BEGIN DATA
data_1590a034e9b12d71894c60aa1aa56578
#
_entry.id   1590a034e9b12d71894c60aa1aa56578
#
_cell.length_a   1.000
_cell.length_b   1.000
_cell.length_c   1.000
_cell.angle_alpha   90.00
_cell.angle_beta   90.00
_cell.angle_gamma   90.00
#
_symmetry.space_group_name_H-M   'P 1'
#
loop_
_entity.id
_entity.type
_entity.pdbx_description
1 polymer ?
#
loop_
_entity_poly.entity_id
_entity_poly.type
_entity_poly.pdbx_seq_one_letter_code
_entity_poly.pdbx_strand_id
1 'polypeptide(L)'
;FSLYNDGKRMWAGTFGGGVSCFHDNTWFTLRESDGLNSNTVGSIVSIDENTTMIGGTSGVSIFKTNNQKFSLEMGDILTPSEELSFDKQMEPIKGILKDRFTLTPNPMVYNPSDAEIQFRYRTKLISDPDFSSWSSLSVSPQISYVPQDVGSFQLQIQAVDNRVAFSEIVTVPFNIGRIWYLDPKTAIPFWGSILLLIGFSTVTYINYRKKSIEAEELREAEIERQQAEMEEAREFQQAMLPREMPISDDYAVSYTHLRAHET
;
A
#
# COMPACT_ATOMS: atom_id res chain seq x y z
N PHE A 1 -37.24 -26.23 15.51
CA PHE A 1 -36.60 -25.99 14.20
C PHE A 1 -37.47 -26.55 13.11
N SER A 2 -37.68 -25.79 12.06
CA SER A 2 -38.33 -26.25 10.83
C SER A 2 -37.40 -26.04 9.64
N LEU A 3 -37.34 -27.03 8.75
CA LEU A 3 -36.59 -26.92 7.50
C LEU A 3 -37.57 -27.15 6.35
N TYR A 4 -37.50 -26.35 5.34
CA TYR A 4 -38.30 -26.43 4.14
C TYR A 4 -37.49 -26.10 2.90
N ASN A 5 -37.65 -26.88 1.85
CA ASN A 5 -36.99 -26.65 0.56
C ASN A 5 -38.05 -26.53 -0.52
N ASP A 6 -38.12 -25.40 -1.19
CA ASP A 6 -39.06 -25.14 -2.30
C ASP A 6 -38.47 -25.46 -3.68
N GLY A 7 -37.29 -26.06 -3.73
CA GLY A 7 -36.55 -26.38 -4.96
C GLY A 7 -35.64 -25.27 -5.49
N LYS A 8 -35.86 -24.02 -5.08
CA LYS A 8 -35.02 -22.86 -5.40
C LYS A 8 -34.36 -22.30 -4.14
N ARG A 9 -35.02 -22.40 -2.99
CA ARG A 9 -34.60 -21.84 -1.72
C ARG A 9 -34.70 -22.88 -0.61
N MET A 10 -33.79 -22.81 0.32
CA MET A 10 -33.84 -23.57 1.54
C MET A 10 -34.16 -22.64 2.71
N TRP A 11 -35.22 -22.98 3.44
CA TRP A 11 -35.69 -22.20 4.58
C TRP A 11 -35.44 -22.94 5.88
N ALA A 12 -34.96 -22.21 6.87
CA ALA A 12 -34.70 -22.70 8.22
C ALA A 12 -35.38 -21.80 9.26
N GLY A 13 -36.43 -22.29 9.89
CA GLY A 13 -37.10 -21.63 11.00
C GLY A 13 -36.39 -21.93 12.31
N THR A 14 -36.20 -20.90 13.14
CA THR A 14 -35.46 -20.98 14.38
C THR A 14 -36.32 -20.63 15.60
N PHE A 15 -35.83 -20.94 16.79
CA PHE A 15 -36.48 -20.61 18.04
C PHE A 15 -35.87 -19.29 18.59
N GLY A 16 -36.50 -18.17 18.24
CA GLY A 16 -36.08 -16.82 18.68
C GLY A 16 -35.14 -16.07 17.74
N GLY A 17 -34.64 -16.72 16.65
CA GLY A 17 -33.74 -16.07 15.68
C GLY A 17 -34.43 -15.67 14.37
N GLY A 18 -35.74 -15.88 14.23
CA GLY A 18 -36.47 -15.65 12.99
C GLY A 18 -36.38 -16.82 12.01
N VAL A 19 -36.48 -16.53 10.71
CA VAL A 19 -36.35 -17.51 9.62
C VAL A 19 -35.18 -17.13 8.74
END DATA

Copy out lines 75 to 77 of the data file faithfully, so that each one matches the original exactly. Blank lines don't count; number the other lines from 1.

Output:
C PHE A 15 -35.87 -19.29 18.59
N GLY A 16 -36.50 -18.17 18.24
CA GLY A 16 -36.08 -16.82 18.68